I remember when Ashley sent her first email, back in the summer of 2003. Now she has a MySpace account, can sit there and text message while she's carrying on aconversation with me, all kinds of stuff to put her light-years ahead of me on this damn thing I type on. She had to deal with her share of online sparring with wannabe friends and juvenile goofs. I recall high school in ways that make me wonder why I didn't go Columbine on Bogan High School. (Instead I wrote "Corky's Quickies," adapted into a section of TRUE TALES OF THE SCARLET SPONGE.) I recall people laughing when I did a Lovecraft riff about stories called "The Sumbitch Horror" and "The Coulour Out Of MySpace." The above article tells how a mother in downstate O'Fallon created a fake name to get a neighbor girl with low-esteem to believe a guy was interested in her. Others were let in on the joke, nasty emails were sent by the fake person on how bad this girl was. She hung herself. There is no way to prosecute the cowardly cunt of a mother. The FBI was even involved. Forget Gacy and Speck, the BTK Strangler and The Green River Killer, Terrible Ted Bundy, too. I was sickened by this article and want nothing more than to go to that subdivision and torture the holy hell out of that shit of a human. I can't, though. (Not even because my blog is likely examined ever since I posted the photo of Vampire Bush and Bush & Cheney kissing). But I can write a story using my persona Every Mother's Son, a serial killer who kills the ones who escaped the law. You can read other EMS stories in my collection FIENDS BY TORCHLIGHT, both true tales of Illinois, a guy who strangled dogs as he raped them (honestly), and a committeeman in Bible Belt Bureau County who terrorized a woman reporter who was going to out him as an embezzler with fake emails that her husband was a child molester that she had a heart attack and he watched her die, then called the sheriff. Time to send my alter ego south. Because I like to think I'm decent. I read the Act of Contrition every day, keep it in my wallet. But I had to create Jimmy Dvorak, my killer by name, to keep my blood pressure and brain patterns in check. I try to tell people that I am simply a writer, but when I am pushed into the corner and have to admit that I'm a horror writer, well, if I am, then its for the greater good....Wayne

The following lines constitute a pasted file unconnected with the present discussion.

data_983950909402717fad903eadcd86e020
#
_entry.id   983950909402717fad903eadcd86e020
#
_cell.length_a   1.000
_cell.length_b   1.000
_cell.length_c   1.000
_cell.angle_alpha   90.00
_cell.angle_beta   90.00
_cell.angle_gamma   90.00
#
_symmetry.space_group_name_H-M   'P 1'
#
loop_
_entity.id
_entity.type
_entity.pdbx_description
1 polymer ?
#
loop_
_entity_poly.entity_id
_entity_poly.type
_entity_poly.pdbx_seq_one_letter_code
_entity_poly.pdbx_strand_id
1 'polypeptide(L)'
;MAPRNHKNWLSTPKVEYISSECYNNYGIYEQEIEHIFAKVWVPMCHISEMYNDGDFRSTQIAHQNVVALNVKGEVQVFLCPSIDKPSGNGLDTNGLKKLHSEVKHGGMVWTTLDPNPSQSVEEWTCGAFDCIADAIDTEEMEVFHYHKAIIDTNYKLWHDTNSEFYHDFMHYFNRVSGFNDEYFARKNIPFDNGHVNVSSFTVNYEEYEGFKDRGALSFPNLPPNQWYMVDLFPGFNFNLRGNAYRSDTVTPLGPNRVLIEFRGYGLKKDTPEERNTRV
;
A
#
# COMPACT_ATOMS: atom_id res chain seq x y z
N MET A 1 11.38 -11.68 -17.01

Thursday, November 22, 2007

Thanks For The Viking

I'm thankful for Karl Edward Wagner, who put me in the midst of this pavane with madness that is the eternal life of a writer. If it wasn't for Karl, who I never truly expected to outlive, I'd never have been able to keep my career going and create images like this. He could find gallows humor in anything from a convention banquet meal to either of our various afflictions he and I will never be rid of, even after death.

Wednesday, November 21, 2007

Misty Mother Fog In A Dead Chicago Dream